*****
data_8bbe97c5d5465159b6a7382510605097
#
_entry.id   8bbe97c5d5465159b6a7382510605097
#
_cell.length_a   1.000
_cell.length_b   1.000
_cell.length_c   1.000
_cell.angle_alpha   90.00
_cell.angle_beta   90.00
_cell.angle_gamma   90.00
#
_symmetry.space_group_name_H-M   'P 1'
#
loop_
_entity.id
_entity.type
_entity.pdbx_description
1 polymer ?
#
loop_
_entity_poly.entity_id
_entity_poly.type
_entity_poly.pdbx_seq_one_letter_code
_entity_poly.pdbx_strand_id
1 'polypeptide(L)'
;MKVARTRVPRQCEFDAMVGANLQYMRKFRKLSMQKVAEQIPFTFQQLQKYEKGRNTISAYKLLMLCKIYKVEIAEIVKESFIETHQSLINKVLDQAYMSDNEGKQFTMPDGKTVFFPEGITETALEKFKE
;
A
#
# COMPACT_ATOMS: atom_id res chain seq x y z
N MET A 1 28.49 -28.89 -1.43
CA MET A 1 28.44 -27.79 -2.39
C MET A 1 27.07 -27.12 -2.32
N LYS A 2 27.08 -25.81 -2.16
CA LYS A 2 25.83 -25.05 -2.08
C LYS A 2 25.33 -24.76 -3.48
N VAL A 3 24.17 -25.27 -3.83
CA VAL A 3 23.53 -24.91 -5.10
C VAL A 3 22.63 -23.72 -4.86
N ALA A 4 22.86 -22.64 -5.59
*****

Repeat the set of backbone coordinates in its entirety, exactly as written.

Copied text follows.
data_8bbe97c5d5465159b6a7382510605097
#
_entry.id   8bbe97c5d5465159b6a7382510605097
#
_cell.length_a   1.000
_cell.length_b   1.000
_cell.length_c   1.000
_cell.angle_alpha   90.00
_cell.angle_beta   90.00
_cell.angle_gamma   90.00
#
_symmetry.space_group_name_H-M   'P 1'
#
loop_
_entity.id
_entity.type
_entity.pdbx_description
1 polymer ?
#
loop_
_entity_poly.entity_id
_entity_poly.type
_entity_poly.pdbx_seq_one_letter_code
_entity_poly.pdbx_strand_id
1 'polypeptide(L)'
;MKVARTRVPRQCEFDAMVGANLQYMRKFRKLSMQKVAEQIPFTFQQLQKYEKGRNTISAYKLLMLCKIYKVEIAEIVKESFIETHQSLINKVLDQAYMSDNEGKQFTMPDGKTVFFPEGITETALEKFKE
;
A
#
# COMPACT_ATOMS: atom_id res chain seq x y z
N MET A 1 28.49 -28.89 -1.43
CA MET A 1 28.44 -27.79 -2.39
C MET A 1 27.07 -27.12 -2.32
N LYS A 2 27.08 -25.81 -2.16
CA LYS A 2 25.83 -25.05 -2.08
C LYS A 2 25.33 -24.76 -3.48
N VAL A 3 24.17 -25.27 -3.83
CA VAL A 3 23.53 -24.91 -5.10
C VAL A 3 22.63 -23.72 -4.86
N ALA A 4 22.86 -22.64 -5.59